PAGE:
Thought this might interest some of you.
------- Forwarded Message Follows -------
Date: Wed, 27 May 1998 08:07:04 -0700
From: "Richard Schneider (Mister 3D)" <firstname.lastname@example.org>
Subject: First lady tells S.F. of pesticide harm
First lady tells S.F. of pesticide harm
By Julian Guthrie
OF THE EXAMINER STAFF
Wednesday, May 27, 1997
Backs Boxer's bill for ban near schools
Saying children "roll around on the ground, eat
more dirt, run harder and gulp more air and water
than most adults," first lady Hillary Rodham Clinton
offered her support of a bill to ban pesticides in
Clinton, speaking to students, parents and faculty at
Sherman Elementary in The City Tuesday, said
Sen. Barbara Boxer's bill would force the rest of
the nation to follow San Francisco's lead in taking a
"hard stance against pesticides."
In February, San Francisco Unified adopted one of
the country's most stringent policies to reduce the
use of pesticides and herbicides deemed as known
or probable carcinogens.
Boxer's bill, called the Children's Environmental
Protection Act, would require the Environmental
Protection Agency to set health and safety
standards at levels that protect children. Currently,
allowable carcinogen levels are set for a
The bill -- supported by San Francisco schools
chief Bill Rojas -- also would require the EPA to
research and identify the hazardous substances
most commonly used in schools, create a
"safer-for-children" list of products, and notify
families when toxins are to be used in or near
"What's good for a 25-pound child and what's
good for a 155-pound adult is very different,"
Clinton said. "Last week, I visited Children's
Hospital in Washington. Of 48,000 admissions to
emergency rooms, 16,000 were for asthma. The
increase in childhood asthma is linked to
When Clinton asked who in the audience had
experienced asthma firsthand or through a friend,
more than half raised their hands. "Asthma is an
indicator disease. It's going up dramatically," she
Bertram Lubin, a pediatrician and director of
medical research at Children's Hospital in Oakland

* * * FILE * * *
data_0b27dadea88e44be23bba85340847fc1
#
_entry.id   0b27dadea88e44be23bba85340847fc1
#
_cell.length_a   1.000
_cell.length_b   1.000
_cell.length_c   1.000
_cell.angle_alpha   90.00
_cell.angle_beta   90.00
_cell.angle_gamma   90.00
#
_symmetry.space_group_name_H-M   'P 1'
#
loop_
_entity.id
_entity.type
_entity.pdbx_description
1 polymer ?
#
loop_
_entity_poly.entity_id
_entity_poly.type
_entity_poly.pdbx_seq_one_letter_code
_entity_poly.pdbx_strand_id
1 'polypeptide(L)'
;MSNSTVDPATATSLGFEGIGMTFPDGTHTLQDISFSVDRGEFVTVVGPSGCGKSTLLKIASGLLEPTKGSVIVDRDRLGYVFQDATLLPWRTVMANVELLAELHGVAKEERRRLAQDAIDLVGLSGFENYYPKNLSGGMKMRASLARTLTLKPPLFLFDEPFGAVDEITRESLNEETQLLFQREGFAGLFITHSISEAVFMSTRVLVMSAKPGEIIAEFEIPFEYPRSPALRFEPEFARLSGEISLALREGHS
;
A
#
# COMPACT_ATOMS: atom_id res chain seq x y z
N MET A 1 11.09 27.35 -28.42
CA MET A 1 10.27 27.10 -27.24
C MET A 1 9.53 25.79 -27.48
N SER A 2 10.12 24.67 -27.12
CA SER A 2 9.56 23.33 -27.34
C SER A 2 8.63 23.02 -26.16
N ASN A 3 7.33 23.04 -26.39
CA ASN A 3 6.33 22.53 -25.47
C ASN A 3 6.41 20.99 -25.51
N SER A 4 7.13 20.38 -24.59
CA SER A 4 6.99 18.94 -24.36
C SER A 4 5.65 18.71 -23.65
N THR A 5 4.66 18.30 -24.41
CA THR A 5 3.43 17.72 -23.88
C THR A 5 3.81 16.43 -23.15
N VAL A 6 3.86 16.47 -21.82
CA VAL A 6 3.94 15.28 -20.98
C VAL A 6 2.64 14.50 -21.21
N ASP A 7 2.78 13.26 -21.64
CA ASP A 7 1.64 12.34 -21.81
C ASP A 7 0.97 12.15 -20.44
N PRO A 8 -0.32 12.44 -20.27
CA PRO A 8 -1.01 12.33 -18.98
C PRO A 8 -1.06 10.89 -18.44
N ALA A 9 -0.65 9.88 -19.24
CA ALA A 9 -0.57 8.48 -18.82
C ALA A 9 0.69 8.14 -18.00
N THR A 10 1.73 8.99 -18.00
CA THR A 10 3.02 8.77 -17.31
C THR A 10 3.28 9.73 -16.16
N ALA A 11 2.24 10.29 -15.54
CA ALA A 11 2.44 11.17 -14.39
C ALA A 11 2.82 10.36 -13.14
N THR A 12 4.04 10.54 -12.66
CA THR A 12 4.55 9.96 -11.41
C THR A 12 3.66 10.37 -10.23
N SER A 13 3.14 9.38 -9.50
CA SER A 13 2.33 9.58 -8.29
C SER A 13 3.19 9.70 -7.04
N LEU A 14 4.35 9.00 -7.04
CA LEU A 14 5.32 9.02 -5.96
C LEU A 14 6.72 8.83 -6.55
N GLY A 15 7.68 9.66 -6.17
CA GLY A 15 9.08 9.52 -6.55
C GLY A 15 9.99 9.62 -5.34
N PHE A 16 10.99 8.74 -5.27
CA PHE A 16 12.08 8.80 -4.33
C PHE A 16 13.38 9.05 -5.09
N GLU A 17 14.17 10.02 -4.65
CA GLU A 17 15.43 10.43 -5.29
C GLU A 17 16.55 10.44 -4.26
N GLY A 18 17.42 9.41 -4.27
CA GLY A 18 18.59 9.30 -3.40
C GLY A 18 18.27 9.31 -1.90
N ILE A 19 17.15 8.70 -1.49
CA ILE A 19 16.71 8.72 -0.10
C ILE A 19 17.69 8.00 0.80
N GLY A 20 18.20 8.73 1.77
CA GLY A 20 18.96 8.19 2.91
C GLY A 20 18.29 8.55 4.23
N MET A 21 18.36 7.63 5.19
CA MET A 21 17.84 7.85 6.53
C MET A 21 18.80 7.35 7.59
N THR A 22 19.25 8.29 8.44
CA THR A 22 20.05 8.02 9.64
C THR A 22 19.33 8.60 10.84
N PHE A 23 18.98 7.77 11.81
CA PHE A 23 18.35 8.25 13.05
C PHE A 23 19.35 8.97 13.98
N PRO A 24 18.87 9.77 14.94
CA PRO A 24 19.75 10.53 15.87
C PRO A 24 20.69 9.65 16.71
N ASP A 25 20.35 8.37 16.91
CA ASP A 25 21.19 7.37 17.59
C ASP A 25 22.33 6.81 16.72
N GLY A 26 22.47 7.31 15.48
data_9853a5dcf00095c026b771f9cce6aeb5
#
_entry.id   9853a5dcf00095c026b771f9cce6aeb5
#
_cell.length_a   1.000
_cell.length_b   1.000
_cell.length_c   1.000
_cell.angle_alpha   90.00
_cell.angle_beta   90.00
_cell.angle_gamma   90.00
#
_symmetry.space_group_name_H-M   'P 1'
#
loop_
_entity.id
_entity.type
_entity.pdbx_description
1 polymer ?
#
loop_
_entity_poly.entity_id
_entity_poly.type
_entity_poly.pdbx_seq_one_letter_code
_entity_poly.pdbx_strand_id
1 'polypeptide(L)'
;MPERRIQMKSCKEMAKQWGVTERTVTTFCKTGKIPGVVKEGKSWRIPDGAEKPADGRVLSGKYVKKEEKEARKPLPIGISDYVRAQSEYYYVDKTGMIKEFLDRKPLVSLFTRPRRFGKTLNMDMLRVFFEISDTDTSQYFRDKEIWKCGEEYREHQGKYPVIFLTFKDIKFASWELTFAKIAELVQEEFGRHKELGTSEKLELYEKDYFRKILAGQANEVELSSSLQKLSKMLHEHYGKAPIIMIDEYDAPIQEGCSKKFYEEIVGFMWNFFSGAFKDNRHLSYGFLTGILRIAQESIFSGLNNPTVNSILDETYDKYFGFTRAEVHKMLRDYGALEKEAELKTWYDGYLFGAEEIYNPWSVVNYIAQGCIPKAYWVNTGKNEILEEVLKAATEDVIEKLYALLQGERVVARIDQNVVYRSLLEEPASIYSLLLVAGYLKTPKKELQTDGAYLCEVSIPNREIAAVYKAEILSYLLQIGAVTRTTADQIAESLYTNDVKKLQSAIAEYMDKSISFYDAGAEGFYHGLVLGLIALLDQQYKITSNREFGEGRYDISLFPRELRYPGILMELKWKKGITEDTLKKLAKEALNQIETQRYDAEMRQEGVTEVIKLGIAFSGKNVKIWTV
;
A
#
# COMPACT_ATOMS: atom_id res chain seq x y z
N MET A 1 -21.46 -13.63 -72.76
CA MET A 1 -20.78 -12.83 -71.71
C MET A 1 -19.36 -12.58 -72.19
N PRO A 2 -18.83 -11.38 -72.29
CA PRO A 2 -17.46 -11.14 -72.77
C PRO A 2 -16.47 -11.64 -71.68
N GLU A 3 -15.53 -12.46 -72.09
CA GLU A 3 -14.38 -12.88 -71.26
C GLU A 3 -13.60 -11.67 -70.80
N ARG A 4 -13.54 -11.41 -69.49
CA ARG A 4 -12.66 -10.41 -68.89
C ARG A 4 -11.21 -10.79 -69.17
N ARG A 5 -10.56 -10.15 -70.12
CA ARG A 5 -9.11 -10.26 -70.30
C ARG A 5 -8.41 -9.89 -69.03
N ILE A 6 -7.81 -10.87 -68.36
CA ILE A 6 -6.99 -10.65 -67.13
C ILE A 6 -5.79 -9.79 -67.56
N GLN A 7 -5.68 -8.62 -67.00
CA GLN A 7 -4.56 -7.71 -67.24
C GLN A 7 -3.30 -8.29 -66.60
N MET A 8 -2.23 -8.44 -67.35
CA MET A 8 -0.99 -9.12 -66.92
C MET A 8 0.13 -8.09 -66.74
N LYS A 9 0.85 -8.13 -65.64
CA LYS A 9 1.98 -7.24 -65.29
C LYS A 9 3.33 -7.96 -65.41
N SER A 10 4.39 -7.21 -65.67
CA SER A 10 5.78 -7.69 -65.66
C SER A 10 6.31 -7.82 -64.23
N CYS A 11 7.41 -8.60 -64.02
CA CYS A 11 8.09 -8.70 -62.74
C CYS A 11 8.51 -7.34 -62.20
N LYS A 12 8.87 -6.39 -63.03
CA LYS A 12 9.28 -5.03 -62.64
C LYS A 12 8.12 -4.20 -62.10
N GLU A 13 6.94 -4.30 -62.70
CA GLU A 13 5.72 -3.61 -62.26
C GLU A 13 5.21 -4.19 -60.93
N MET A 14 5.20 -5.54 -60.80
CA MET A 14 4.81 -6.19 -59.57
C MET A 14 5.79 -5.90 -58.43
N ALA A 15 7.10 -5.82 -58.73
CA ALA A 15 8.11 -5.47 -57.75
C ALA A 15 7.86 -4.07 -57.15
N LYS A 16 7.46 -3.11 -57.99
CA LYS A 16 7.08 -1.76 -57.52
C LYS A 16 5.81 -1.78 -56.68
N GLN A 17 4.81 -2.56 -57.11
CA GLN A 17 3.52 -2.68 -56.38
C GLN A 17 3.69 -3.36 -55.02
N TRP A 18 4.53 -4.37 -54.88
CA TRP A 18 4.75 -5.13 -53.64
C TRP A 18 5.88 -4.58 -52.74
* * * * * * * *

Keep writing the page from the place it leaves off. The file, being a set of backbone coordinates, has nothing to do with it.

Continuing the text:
who was asked to speak at the event, said the rate
of asthma has increased 16 percent between 1980
"Genetic factors contribute, as do environmental
toxins," Lubin said. "Many people have disregarded
the connections between the environment and
disease. That's ridiculous. We just haven't had the
appropriate tools to evaluate these associations.
"There's no question the environment can harm kids
-- through their skin, diet and the air they breathe,"
Lubin added. "We need new safety standards that
are relevant to children."
Boxer introduced the bill, now in the Environment
and Public Works Committee, after meeting
parents whose 5-year-old child had died of a
nongenetic form of cancer.
The parents, Nancy and James Chudas of Los
Angeles, who have since started a foundation to
examine the impact of the environment on children's
health, said they believe environmental toxins
caused their daughter's cancer.
Boxer's sweeping bill, introduced last year, faces an
"This bill calls for the right things for the right
reasons, but there will still be arguments over how
Sen. Boxer proposes to protect children," said Joy
Carlson, executive director of the Children's
Environmental Health Network, a national
organization based in Emeryville.
"This bill helps to inform adults that their children,
grandchildren, nieces and nephews are not
protected in the same way they're protected,"
To Sherman fifth-grader Kirsten Glover, "pollution
and all that stuff" is a "deep issue."
"I don't like people who throw garbage into the
ocean," Kirsten said. "And, people spray
dangerous stuff on food and plants."
Classmate Erica Chang said her grandmother buys
only organic fruit and vegetables.
"She says she doesn't want chemicals to come into
my body," Erica said. "Sometimes I worry because
you never know what's in your food."
Fifth-grader Dani Rose said getting to see the first
lady was better than recess.
"You can tell she really cares about kids," Dani
said. "She made it interesting so we wouldn't be
bored or fall asleep. She got right to the point."
Clinton had a busy day, with more than
awareness-raising on her mind. She did not one --
but two -- events for Boxer, who is up for
reelection in November. The first, a luncheon at the
Fairmont Hotel in The City, was attended by about
600 people. The second was a reception in Santa
Monica. More than $500,000 was raised for
Michele Gale-Sinex, communications manager
Center for Integrated Ag Systems
UW-Madison College of Ag and Life Sciences
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